From Cyber Monday To Cyber Month: The Broadening Of Retail Holidays

From a digital perspective, Cyber Monday continues to maintain its momentum, while Black Friday loses some steam. But the more subtle pattern is that Internet traffic shows less intense spikes on retail holidays than in previous years; instead, traffic is becoming more evenly spread throughout the season. Cyber Monday is evolving into Cyber Week and beyond; in consumers’ minds, it increasingly feels like every day is Cyber Monday. 

We’ll explore the broadening of retail holidays through the lens of the digital performance of two behemoths: Amazon and Walmart.

Cyber Monday > Black Friday

This year, Amazon got about 4.5% more traffic on Cyber Monday than on Black Friday, almost exactly the same percentage bump as last year. This hasn’t always been the case; in 2015, the (almost) pure-play e-tailer got more traffic on Black Friday than on Cyber Monday. 

For Walmart, whose historical success has obviously been more about bricks than clicks, Black Friday continues to generate more traffic than Cyber Monday. But the gap continues to narrow. Wal-Mart’s 2017 Black Friday traffic was about 6% lower than last year, while its Cyber Monday traffic rose 5%.



Every Day Is Becoming Cyber Monday

Amazon traffic on both retail holidays was down nearly 8% from 2016, figures that in isolation suggest a weaker holiday season this year. But in fact, if we look at the buildup and aftermath of the retail holidays, we find that broader traffic volume throughout the 2017 holiday season is almost exactly on par with last year.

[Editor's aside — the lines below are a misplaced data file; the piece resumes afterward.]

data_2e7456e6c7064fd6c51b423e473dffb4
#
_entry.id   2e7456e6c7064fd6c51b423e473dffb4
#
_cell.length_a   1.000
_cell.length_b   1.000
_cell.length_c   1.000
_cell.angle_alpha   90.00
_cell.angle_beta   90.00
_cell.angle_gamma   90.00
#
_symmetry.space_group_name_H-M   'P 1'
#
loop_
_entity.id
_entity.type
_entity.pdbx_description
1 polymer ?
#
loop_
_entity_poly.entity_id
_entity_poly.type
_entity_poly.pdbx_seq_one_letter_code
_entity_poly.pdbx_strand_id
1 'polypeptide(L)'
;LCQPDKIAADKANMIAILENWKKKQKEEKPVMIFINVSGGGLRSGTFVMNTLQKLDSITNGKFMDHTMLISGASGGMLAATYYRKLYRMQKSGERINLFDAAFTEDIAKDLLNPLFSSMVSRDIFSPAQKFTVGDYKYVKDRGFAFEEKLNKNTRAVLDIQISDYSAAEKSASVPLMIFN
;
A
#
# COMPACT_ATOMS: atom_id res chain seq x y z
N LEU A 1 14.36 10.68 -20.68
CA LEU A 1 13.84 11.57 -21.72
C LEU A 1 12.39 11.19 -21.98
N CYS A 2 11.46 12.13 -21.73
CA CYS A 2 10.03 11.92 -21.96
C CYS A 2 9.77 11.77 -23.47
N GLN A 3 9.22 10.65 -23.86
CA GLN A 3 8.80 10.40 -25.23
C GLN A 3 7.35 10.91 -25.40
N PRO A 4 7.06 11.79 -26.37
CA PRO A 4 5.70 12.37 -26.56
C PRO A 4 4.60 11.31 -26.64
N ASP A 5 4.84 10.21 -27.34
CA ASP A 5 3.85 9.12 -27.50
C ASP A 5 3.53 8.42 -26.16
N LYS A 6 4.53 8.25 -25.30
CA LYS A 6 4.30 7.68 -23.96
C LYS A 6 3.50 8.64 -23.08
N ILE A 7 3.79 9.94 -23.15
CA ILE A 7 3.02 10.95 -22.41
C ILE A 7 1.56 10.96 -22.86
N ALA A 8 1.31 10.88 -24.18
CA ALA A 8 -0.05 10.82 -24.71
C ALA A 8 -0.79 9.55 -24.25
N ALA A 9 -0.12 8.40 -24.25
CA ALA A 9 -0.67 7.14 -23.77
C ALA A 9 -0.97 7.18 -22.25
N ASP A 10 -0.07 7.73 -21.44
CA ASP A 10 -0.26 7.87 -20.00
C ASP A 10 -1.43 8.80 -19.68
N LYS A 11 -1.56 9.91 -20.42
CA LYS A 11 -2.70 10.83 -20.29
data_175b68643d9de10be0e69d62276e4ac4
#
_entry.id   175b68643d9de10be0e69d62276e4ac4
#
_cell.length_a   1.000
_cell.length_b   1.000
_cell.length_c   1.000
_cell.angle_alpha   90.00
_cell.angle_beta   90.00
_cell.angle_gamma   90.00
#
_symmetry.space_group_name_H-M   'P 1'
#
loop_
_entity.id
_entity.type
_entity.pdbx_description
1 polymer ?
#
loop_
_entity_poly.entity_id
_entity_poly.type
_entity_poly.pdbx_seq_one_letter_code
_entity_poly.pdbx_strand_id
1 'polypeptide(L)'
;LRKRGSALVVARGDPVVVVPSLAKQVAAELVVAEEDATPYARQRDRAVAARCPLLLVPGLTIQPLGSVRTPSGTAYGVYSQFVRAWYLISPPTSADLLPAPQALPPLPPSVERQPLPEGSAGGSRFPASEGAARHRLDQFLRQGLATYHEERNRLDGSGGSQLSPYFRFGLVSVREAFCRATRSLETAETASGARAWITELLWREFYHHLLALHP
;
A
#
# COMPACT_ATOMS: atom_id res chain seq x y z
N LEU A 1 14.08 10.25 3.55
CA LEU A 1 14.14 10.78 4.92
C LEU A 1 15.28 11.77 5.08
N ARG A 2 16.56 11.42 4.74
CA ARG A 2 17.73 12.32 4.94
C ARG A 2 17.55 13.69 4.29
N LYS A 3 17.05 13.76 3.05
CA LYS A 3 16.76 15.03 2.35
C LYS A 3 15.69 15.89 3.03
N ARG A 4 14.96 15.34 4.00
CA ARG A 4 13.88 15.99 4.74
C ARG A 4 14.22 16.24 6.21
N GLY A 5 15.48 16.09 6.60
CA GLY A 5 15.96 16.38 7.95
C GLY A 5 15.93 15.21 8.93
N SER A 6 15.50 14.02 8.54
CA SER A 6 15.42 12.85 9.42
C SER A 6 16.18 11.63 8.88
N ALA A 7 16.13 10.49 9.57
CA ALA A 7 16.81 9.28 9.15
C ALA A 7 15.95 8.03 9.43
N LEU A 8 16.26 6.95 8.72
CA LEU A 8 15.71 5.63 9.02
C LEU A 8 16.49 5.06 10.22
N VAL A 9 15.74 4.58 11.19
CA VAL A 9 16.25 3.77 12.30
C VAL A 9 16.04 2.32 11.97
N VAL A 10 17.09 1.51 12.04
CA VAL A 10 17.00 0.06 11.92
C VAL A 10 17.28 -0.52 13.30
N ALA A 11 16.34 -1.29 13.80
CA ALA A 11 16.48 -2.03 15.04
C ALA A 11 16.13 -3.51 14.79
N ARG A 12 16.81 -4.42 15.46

Looking at a 25-day period — Black Friday, plus the 12 days before, and the 12 days after — reveals that Amazon’s traffic is almost identical to last year (1.904 billion visits in 2017, versus 1.908 billion in 2016, a difference of less than one-half of 1%).  

If we look at traffic over this 25-day period as a percentage of Black Friday traffic, we can see the smoothing out of traffic over time more visually. On the 12 days before Black Friday, traffic in 2016 averaged 62% of Black Friday’s eventual traffic; in 2017, that figure rose to 74%. On the 12 days after Black Friday, 2016 traffic averaged 69% of eventual Black Friday traffic; in 2017, that figure rose to 79%.  

Walmart shows a similar, if less dramatic, “smoothing” over time. Its 2017 Black Friday traffic was 6% lower than in 2016, but its overall traffic in the 25-day period is up 3%.

Overall, the broadening of retail holidays is a mixed bag for retailers and brands. Broadening holidays over multiple days likely brings in new buyers and more dollars, but even if it just spreads out existing demand, there’s some benefit to that as well. Remember that Black Friday got its name from being the day when retailers turned profitable for the year. And that’s a situation no business would choose — in the red 90% of the year, with end-of-year volatility that makes forecasting and inventory management very difficult. (Broadening demand throughout the year is also why Amazon put Prime Day in July).

On the other hand, Cyber Monday obviously loses some motivating power when every day feels like Cyber Monday, and the “everything’s on sale all the time” vibe undermines brands’ pricing power and consumers’ perceptions of value. Still, at least to some extent, these retail holidays “work” for brands, so expect more of them, and expect them to expand from single-day events to “mini-seasons.”

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